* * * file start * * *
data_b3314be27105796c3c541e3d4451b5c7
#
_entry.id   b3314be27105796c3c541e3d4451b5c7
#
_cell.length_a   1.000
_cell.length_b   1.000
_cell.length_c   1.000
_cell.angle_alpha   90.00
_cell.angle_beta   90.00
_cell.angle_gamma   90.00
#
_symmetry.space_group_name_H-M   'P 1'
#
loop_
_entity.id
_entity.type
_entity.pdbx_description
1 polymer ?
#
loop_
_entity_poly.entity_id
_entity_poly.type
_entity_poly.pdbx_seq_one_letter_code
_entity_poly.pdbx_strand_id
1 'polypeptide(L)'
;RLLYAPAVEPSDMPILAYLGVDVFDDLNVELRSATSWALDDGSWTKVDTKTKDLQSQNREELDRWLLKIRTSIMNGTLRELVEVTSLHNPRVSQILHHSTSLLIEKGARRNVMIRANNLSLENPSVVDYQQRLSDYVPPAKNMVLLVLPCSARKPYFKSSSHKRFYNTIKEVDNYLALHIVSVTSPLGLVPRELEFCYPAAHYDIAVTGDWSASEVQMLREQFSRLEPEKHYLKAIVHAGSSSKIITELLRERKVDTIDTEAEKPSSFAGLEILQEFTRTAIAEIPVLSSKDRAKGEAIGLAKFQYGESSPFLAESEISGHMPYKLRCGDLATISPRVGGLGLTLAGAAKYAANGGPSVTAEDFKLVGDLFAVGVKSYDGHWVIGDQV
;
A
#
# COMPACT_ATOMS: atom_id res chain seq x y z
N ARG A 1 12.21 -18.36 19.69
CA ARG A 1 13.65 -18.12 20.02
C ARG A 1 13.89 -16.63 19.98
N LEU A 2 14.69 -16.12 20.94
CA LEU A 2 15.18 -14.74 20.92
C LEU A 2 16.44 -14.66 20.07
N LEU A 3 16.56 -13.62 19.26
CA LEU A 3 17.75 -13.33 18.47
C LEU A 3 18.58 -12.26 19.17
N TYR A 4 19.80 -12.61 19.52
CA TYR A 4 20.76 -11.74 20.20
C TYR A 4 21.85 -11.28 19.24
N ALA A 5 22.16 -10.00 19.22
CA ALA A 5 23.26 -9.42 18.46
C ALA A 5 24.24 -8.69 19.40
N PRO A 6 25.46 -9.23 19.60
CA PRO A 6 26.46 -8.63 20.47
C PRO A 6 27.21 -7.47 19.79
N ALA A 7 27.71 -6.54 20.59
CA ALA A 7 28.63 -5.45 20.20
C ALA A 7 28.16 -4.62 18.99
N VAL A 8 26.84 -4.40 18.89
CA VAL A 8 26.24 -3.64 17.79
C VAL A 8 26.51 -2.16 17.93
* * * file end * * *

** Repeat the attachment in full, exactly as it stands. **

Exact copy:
data_b3314be27105796c3c541e3d4451b5c7
#
_entry.id   b3314be27105796c3c541e3d4451b5c7
#
_cell.length_a   1.000
_cell.length_b   1.000
_cell.length_c   1.000
_cell.angle_alpha   90.00
_cell.angle_beta   90.00
_cell.angle_gamma   90.00
#
_symmetry.space_group_name_H-M   'P 1'
#
loop_
_entity.id
_entity.type
_entity.pdbx_description
1 polymer ?
#
loop_
_entity_poly.entity_id
_entity_poly.type
_entity_poly.pdbx_seq_one_letter_code
_entity_poly.pdbx_strand_id
1 'polypeptide(L)'
;RLLYAPAVEPSDMPILAYLGVDVFDDLNVELRSATSWALDDGSWTKVDTKTKDLQSQNREELDRWLLKIRTSIMNGTLRELVEVTSLHNPRVSQILHHSTSLLIEKGARRNVMIRANNLSLENPSVVDYQQRLSDYVPPAKNMVLLVLPCSARKPYFKSSSHKRFYNTIKEVDNYLALHIVSVTSPLGLVPRELEFCYPAAHYDIAVTGDWSASEVQMLREQFSRLEPEKHYLKAIVHAGSSSKIITELLRERKVDTIDTEAEKPSSFAGLEILQEFTRTAIAEIPVLSSKDRAKGEAIGLAKFQYGESSPFLAESEISGHMPYKLRCGDLATISPRVGGLGLTLAGAAKYAANGGPSVTAEDFKLVGDLFAVGVKSYDGHWVIGDQV
;
A
#
# COMPACT_ATOMS: atom_id res chain seq x y z
N ARG A 1 12.21 -18.36 19.69
CA ARG A 1 13.65 -18.12 20.02
C ARG A 1 13.89 -16.63 19.98
N LEU A 2 14.69 -16.12 20.94
CA LEU A 2 15.18 -14.74 20.92
C LEU A 2 16.44 -14.66 20.07
N LEU A 3 16.56 -13.62 19.26
CA LEU A 3 17.75 -13.33 18.47
C LEU A 3 18.58 -12.26 19.17
N TYR A 4 19.80 -12.61 19.52
CA TYR A 4 20.76 -11.74 20.20
C TYR A 4 21.85 -11.28 19.24
N ALA A 5 22.16 -10.00 19.22
CA ALA A 5 23.26 -9.42 18.46
C ALA A 5 24.24 -8.69 19.40
N PRO A 6 25.46 -9.23 19.60
CA PRO A 6 26.46 -8.63 20.47
C PRO A 6 27.21 -7.47 19.79
N ALA A 7 27.71 -6.54 20.59
CA ALA A 7 28.63 -5.45 20.20
C ALA A 7 28.16 -4.62 18.99
N VAL A 8 26.84 -4.40 18.89
CA VAL A 8 26.24 -3.64 17.79
C VAL A 8 26.51 -2.16 17.93